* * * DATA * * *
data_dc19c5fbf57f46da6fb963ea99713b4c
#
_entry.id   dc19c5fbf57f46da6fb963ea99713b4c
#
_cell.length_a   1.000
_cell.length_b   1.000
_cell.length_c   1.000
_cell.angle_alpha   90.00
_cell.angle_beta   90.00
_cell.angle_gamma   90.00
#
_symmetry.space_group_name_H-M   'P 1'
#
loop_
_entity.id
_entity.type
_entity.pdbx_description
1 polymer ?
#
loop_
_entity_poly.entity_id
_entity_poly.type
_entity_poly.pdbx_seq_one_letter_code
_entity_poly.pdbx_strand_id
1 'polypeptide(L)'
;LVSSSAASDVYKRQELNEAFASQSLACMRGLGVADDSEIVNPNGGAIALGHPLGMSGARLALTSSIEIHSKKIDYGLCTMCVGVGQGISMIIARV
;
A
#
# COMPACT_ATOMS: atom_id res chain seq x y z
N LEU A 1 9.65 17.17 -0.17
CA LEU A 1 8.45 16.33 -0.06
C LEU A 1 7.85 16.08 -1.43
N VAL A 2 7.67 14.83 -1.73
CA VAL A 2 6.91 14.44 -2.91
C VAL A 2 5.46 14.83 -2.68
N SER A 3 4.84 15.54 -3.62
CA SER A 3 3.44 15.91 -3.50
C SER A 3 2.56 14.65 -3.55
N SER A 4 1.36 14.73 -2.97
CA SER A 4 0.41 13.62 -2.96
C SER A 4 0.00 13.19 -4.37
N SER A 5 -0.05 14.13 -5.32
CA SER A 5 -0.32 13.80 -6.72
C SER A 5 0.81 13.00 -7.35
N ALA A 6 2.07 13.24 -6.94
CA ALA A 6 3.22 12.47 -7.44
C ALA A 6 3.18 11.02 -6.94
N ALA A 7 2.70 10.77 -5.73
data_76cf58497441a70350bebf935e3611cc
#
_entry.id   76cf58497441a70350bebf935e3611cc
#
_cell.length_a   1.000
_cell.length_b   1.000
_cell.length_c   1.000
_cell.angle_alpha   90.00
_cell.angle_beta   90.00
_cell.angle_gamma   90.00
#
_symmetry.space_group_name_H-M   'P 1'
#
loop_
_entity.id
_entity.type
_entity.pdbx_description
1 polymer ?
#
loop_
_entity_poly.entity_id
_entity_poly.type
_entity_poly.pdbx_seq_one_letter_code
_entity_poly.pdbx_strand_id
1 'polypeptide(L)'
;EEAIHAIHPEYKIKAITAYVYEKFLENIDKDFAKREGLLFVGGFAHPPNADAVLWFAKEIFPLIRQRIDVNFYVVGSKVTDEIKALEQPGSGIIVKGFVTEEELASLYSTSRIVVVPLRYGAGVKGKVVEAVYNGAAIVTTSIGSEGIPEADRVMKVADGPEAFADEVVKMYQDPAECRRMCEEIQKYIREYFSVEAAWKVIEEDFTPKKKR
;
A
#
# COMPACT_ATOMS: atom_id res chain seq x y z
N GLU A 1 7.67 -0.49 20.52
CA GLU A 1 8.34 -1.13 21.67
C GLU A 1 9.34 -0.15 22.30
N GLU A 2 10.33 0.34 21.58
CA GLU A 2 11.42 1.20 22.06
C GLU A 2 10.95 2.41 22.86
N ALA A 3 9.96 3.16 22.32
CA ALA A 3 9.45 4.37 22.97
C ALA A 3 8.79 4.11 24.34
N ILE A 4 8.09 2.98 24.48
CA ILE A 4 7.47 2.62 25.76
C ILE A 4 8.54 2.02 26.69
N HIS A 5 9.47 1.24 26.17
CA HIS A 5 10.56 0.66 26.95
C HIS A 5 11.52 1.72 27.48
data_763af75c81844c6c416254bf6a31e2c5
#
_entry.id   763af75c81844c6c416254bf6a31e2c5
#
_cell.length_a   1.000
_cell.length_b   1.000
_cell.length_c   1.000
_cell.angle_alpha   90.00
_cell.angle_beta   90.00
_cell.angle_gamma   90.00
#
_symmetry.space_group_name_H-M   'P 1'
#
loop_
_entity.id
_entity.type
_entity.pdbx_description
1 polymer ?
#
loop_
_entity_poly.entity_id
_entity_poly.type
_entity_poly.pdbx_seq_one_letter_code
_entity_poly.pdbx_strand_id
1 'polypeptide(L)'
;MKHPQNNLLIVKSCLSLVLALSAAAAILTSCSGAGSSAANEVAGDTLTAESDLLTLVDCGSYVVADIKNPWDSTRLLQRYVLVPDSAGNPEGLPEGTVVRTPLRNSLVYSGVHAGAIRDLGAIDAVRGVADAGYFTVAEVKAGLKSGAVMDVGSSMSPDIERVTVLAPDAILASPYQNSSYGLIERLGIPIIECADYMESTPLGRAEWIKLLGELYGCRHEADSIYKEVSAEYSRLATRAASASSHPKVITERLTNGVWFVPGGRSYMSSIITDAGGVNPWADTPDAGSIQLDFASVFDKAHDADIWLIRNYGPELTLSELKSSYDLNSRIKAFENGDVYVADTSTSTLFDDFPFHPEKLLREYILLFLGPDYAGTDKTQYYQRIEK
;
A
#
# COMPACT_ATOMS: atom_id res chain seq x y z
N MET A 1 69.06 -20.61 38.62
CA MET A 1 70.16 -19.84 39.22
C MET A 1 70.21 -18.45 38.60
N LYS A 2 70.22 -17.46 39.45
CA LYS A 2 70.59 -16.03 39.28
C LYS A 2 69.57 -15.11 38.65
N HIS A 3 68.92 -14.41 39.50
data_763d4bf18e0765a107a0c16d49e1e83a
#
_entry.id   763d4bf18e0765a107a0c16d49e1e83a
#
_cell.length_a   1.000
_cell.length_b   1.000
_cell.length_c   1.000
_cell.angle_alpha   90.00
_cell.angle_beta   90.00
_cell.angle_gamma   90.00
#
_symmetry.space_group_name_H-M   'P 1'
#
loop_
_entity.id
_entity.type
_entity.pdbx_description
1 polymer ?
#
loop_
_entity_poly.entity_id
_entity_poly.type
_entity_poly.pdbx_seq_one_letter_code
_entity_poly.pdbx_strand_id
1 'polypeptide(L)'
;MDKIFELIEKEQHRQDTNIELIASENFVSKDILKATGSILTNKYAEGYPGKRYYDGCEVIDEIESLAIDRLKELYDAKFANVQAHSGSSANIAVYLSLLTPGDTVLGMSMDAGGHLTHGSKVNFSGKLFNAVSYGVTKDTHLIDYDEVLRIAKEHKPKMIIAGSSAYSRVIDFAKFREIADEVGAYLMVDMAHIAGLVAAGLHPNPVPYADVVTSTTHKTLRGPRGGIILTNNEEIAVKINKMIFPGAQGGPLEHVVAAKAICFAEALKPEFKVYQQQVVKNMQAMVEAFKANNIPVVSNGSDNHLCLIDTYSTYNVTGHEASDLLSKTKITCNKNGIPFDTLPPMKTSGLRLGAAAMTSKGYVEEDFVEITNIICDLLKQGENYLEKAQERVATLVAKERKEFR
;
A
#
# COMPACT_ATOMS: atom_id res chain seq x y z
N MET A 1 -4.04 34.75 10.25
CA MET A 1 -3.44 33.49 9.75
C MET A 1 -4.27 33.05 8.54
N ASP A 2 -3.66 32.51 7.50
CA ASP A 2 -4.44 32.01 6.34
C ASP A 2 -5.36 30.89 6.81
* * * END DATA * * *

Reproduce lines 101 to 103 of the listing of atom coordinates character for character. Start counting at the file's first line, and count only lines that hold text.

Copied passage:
_cell.length_c   1.000
_cell.angle_alpha   90.00
_cell.angle_beta   90.00